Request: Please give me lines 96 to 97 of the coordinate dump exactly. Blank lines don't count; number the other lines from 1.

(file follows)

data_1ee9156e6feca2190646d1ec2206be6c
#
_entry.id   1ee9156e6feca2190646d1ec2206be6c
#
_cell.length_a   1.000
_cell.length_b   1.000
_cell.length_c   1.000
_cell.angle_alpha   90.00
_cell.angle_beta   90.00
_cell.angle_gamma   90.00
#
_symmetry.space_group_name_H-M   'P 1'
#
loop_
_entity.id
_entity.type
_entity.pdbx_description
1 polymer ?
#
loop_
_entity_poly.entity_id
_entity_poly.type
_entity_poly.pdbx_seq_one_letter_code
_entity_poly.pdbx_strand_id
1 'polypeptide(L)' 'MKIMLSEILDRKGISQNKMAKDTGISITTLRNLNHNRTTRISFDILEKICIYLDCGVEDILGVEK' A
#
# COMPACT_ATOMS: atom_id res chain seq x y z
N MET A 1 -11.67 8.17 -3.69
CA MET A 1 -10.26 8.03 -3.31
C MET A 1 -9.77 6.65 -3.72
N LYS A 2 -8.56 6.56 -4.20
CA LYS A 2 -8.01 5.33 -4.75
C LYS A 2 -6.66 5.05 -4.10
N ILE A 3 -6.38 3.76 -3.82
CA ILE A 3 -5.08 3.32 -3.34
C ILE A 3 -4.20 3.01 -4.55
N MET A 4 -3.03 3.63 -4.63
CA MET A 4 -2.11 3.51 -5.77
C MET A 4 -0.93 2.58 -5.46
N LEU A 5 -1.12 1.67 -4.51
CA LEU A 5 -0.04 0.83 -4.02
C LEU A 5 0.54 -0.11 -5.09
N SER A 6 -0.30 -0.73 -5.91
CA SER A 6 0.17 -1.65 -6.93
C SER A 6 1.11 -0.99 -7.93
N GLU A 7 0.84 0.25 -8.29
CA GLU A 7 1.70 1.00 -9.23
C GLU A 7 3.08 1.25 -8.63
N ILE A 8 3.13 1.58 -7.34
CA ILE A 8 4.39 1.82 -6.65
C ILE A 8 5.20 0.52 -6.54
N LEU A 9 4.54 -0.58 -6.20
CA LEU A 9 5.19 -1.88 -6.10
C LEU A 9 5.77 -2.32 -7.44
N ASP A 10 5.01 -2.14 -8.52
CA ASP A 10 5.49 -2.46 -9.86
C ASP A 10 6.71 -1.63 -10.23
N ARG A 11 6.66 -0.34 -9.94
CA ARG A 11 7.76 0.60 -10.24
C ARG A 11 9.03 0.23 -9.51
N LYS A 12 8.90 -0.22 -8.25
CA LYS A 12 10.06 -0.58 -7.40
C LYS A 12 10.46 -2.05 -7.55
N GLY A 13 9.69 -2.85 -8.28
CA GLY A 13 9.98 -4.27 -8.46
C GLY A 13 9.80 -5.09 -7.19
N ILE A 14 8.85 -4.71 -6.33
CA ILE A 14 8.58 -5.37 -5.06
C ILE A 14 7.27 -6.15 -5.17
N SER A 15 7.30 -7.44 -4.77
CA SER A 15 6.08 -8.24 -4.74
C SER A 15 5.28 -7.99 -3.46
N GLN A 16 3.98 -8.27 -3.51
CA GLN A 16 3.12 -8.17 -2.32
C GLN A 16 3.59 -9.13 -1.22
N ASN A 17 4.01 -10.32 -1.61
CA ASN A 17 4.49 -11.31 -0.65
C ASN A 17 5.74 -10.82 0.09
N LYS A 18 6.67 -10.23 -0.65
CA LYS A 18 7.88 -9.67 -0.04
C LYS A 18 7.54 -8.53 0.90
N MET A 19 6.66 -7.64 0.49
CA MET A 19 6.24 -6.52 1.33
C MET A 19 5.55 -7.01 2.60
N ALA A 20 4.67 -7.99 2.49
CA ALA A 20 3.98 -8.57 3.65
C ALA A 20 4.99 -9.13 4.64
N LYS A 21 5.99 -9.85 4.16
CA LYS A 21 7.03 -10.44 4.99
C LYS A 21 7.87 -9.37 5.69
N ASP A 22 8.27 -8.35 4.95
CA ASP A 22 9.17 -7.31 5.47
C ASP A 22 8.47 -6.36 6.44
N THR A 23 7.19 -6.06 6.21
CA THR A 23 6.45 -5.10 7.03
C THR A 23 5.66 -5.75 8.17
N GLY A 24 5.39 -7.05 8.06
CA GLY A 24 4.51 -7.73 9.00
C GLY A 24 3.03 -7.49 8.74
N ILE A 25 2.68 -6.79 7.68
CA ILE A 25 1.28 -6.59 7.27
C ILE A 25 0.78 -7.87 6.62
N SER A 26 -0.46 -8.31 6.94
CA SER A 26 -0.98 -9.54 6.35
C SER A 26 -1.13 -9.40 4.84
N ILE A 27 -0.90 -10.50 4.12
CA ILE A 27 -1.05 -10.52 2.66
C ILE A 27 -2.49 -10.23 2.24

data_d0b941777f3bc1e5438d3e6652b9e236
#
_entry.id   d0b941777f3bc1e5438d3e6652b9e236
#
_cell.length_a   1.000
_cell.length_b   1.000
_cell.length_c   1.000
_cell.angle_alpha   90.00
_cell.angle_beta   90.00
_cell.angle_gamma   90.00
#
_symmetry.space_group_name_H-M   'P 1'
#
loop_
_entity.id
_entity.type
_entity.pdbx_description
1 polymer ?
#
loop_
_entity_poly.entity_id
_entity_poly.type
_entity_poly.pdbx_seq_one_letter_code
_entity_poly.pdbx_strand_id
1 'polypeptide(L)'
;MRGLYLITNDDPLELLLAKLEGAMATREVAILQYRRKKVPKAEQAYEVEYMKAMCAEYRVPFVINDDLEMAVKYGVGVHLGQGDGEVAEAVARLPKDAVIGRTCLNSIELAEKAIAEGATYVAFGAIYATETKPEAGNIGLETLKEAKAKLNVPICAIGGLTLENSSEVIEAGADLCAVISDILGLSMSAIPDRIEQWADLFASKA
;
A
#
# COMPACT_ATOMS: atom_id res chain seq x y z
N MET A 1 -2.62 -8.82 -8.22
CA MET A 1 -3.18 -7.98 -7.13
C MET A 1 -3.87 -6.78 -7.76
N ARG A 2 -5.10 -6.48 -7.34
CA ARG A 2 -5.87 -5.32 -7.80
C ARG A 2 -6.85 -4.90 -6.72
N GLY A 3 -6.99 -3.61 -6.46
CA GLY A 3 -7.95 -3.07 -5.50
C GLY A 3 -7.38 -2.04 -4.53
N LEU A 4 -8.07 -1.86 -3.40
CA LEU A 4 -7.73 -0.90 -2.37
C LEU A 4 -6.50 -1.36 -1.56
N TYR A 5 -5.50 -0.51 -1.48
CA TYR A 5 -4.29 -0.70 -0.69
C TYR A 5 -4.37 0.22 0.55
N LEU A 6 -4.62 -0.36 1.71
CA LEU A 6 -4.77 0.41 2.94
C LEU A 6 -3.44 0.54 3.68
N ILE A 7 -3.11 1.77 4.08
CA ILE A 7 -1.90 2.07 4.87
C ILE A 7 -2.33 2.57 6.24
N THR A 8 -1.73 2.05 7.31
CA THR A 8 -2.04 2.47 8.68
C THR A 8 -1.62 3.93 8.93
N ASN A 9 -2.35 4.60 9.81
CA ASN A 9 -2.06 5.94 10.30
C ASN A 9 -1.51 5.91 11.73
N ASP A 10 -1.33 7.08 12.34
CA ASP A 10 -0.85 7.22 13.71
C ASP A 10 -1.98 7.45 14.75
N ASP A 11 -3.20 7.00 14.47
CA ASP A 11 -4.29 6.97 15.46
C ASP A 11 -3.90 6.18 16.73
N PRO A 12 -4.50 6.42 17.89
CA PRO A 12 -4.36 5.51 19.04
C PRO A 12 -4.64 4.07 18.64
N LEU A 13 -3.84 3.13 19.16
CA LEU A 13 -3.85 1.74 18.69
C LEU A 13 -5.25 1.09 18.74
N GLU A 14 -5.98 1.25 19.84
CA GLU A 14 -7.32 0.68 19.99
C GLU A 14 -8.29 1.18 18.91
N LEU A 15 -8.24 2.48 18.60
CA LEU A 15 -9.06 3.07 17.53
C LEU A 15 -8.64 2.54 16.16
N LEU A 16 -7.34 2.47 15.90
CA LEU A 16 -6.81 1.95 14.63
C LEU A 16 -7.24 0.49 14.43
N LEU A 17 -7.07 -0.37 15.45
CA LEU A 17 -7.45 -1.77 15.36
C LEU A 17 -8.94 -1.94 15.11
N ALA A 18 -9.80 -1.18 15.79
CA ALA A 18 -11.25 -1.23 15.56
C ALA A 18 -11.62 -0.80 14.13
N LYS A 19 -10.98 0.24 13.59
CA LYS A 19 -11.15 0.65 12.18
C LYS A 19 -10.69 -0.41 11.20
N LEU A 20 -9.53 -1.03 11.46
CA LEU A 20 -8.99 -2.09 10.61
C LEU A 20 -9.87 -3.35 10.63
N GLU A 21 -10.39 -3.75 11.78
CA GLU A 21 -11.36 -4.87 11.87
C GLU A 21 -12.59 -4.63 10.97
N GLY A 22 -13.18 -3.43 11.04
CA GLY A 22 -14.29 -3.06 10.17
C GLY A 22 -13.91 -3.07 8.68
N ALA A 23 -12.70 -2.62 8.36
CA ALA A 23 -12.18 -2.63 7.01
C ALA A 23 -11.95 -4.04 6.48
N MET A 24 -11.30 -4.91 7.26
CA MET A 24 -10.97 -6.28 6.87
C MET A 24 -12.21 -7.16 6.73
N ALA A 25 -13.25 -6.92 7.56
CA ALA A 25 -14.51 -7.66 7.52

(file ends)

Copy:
C THR A 23 5.66 -5.75 8.17
N GLY A 24 5.39 -7.05 8.06